State Leash on Foreign Doctors
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29 July 2010
Doctors who take up foreign citizenship will lose their Bengal registration
Doctors from West Bengal who decide to settle abroad will have to choose between their motherland and foster country. The West Bengal Medical Council Act – passed in the assembly on Wednesday – bars doctors who have foreign citizenship from practicing in the state.
The Act states if a registered practitioner ceases to be citizen of India, his name shall automatically be removed from the logbook of registered practitioners.
State health minister Surjya Kanta Mishra said those who get foreign citizenship cannot continue to have their registration here. “Their names will be struck out. We can’t fatten the register to keep all these names,” Mishra said.
The state health department doesn’t have exact figures of how many doctors who have foreign citizenship are practicing here. “How can I say how many such doctors are currently practicing in Kolkata,” Mishra asked.
With the increase in the number of private hospitals a number of doctors have returned from abroad and are practicing here. “It will require an inquiry to find out how many such doctors are working in the state now. There could be people with dual citizenship. What will happen in their case?” asked a senior official of a private hospital.
Sources said that many doctors who have passed out from the state’s medical colleges have settled abroad and taken citizenship. “Their names continue to remain on the medical council register. Thus the number of registered doctors is much higher than the actually available. Indian doctors cannot go and practice in the United Kingdom, so why should doctors with British citizenship be allowed here,” said IMA (Bengal) state secretary Sanjay Banerjee.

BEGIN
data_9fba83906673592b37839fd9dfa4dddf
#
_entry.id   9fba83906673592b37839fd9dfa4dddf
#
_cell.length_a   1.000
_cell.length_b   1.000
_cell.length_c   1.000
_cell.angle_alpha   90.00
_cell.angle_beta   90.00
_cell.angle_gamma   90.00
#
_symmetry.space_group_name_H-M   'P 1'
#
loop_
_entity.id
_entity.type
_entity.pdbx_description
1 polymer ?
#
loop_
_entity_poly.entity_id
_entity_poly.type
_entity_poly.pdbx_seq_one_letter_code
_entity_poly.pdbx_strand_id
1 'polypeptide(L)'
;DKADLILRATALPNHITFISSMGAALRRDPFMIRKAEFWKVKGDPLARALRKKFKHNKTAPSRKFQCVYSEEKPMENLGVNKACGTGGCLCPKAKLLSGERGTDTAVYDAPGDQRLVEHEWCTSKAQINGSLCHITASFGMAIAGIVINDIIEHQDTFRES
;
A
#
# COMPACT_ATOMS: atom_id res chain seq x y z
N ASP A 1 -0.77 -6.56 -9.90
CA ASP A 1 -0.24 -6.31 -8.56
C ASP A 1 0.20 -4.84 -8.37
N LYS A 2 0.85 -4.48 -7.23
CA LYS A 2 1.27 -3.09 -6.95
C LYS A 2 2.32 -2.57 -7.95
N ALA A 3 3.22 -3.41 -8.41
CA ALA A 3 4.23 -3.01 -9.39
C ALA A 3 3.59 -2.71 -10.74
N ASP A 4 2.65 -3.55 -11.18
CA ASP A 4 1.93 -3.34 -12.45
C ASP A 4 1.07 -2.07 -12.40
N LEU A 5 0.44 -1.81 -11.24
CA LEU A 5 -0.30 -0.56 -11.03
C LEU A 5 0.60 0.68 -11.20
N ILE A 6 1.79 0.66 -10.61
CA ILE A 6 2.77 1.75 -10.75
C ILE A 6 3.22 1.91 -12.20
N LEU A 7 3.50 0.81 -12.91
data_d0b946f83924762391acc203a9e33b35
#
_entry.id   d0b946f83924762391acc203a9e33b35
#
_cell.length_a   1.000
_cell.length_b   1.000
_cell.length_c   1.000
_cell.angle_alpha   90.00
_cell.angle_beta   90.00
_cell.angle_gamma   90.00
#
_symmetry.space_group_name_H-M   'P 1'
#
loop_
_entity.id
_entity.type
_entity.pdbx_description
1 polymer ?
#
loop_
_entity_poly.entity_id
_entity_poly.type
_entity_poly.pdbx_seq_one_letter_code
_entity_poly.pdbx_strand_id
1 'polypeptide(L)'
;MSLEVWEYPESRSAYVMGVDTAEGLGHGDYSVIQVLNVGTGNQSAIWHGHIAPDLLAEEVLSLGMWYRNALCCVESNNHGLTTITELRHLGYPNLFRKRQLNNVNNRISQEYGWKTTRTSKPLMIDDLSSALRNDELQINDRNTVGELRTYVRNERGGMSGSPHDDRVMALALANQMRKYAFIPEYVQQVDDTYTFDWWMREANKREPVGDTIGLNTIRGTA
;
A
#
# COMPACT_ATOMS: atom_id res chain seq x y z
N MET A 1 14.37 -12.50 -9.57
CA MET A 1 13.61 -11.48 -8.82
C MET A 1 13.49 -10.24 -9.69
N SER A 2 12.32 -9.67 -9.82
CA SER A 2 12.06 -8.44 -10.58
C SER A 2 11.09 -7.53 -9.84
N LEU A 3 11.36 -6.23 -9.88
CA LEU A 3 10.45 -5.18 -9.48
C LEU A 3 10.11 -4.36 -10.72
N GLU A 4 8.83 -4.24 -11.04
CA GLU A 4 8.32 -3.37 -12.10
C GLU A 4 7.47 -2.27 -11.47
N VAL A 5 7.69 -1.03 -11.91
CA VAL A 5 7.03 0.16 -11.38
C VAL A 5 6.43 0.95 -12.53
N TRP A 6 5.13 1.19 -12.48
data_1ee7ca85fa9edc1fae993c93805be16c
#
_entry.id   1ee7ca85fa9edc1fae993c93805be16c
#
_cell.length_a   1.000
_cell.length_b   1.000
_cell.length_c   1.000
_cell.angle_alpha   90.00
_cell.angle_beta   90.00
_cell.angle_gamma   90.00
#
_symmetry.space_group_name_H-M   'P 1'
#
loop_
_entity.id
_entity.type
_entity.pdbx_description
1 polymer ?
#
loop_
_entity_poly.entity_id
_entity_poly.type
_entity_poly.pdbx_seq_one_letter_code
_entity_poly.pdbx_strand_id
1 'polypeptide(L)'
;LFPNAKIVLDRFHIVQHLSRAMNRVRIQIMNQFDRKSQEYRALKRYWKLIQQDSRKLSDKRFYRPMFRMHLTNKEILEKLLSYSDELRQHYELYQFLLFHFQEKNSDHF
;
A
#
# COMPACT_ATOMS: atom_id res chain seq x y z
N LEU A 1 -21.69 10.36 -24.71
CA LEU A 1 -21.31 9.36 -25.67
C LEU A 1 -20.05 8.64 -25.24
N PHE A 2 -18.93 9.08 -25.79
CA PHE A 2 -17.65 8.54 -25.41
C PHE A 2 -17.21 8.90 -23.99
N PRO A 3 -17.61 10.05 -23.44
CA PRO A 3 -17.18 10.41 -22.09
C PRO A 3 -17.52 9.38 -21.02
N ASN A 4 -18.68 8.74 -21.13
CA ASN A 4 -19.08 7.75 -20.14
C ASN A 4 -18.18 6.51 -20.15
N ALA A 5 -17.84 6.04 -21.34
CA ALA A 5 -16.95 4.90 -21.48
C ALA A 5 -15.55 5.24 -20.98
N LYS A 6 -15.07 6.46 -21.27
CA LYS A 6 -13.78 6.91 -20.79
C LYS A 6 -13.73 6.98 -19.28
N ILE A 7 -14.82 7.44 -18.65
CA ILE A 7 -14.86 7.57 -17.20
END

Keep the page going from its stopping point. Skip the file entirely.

Doctors in India have to register either with state medical councils or the Medical Council for India (MCI). Around 10 years back, MCI made it mandatory for doctors to register with local state bodies for practicing in the state. Many hospitals have been getting doctors or surgeons from abroad or other states to get procedures done here.
“The MCI regulation makes it mandatory for doctors to register with the state bodies but the rule is hardly followed,” said a senior health department official.
Former IMA (Bengal) president Subir Ganguly said that the new rule will create problems. “If somebody who has been staying abroad for many years decides to come back and start practicing, what will he do? If they’re denied the right to practice here, patients will be deprived of their valuable services,” Ganguly said.
The West Bengal Medical Council Act also gives more teeth to the council to deal with cases of medical negligence. “The council will have the power to issue summons. Those defying the summons will be punished,” said Mishra. Members from different sections of the society will make up the council.
Storm in assembly over medical bill
Kolkata: Assembly speaker Hasim Abdul Halim on Wednesday yielded to the demand of the opposition and deferred by a day discussions on The West Bengal Clinical Establishment (Registration and Regulation) Bill 2009.
Congress legislature party leader Manas Bhunia accused the government of succumbing to the pressure of the “private hospital lobby” and hastily moving 42 amendments that would “alter the entire spirit of the original bill”. The bill will regulate activities of clinical establishments and create provisions to address patients’ grievances.